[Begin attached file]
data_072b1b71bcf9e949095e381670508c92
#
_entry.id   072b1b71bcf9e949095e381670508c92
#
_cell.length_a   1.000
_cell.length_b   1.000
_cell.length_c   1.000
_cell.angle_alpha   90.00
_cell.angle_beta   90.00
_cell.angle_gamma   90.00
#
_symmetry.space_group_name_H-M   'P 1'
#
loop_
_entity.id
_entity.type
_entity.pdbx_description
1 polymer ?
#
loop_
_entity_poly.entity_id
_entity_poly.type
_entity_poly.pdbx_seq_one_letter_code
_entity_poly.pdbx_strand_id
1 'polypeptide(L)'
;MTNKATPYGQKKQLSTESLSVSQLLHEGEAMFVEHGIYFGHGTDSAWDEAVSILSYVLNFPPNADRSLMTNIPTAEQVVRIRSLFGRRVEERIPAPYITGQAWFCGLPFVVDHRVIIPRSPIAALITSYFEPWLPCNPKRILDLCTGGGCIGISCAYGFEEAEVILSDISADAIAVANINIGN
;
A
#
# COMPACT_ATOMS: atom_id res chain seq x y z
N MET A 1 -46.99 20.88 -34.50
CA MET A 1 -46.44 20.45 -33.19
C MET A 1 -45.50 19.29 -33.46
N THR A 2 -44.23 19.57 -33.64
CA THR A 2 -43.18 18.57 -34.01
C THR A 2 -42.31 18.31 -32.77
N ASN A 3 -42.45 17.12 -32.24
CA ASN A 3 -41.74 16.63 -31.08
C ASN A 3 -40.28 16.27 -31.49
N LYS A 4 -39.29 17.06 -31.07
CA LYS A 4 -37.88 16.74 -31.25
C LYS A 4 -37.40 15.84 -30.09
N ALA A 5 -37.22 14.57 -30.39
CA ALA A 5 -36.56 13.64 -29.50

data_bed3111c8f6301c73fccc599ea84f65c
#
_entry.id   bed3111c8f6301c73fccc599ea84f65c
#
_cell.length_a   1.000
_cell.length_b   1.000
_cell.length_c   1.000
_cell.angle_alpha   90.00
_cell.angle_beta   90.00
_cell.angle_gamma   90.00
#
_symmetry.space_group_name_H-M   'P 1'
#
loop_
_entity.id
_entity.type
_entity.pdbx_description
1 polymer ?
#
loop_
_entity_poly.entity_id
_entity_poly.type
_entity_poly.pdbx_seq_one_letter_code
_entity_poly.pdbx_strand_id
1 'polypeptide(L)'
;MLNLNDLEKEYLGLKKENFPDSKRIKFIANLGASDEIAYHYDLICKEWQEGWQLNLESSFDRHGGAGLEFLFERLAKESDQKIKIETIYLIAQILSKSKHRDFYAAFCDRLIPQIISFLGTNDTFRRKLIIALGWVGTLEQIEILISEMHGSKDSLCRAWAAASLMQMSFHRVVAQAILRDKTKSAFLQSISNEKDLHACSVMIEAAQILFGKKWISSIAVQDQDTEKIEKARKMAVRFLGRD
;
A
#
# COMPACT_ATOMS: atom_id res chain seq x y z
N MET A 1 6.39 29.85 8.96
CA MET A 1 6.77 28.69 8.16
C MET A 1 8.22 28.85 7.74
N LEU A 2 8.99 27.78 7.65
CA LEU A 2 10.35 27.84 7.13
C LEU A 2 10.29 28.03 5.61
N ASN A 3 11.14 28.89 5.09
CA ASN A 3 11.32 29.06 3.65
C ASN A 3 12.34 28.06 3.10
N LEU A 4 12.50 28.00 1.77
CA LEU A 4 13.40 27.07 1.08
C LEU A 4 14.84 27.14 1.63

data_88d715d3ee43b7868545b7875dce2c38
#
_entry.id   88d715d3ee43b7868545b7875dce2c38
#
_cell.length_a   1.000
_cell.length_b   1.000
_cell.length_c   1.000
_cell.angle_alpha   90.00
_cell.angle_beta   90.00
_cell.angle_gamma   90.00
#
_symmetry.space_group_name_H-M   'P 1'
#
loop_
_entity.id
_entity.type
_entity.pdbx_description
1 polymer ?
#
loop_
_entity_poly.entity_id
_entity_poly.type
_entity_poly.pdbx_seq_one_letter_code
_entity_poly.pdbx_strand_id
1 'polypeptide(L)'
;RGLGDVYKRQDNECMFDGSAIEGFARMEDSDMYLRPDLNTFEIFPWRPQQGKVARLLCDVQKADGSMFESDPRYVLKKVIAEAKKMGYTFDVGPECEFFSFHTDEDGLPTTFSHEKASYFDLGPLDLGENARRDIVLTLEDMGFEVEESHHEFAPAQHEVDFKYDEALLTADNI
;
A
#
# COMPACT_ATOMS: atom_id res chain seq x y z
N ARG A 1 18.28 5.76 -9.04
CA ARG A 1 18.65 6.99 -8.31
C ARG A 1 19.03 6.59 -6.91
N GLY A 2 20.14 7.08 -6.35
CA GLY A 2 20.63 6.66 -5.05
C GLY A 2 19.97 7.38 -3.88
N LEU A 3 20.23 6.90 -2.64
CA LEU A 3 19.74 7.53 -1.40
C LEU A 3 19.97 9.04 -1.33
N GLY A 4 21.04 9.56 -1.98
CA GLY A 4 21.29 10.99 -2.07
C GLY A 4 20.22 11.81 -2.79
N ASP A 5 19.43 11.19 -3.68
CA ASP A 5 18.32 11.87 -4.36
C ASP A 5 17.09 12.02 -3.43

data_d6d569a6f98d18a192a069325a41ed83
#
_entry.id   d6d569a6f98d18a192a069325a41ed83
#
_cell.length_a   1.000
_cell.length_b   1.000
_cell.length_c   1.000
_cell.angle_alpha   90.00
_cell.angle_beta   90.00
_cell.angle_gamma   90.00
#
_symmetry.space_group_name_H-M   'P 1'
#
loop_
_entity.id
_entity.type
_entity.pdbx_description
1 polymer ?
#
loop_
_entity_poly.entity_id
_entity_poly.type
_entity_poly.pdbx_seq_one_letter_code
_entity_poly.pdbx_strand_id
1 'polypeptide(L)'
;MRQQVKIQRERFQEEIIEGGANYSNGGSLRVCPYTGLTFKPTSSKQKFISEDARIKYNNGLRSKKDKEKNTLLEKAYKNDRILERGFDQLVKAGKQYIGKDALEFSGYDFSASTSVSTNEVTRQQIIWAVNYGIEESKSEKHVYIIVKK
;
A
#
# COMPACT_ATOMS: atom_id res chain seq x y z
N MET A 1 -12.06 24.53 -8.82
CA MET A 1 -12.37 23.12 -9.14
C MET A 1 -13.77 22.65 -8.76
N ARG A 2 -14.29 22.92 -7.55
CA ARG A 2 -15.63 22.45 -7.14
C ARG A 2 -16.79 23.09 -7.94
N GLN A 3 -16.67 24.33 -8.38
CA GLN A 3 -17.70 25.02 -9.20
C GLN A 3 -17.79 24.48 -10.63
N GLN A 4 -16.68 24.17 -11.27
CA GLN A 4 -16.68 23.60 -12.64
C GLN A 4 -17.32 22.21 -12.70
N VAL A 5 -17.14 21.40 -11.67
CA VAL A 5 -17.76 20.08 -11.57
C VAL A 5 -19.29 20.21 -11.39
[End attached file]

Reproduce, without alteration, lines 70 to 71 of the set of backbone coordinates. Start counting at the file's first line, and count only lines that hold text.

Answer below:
;MLNLNDLEKEYLGLKKENFPDSKRIKFIANLGASDEIAYHYDLICKEWQEGWQLNLESSFDRHGGAGLEFLFERLAKESDQKIKIETIYLIAQILSKSKHRDFYAAFCDRLIPQIISFLGTNDTFRRKLIIALGWVGTLEQIEILISEMHGSKDSLCRAWAAASLMQMSFHRVVAQAILRDKTKSAFLQSISNEKDLHACSVMIEAAQILFGKKWISSIAVQDQDTEKIEKARKMAVRFLGRD
;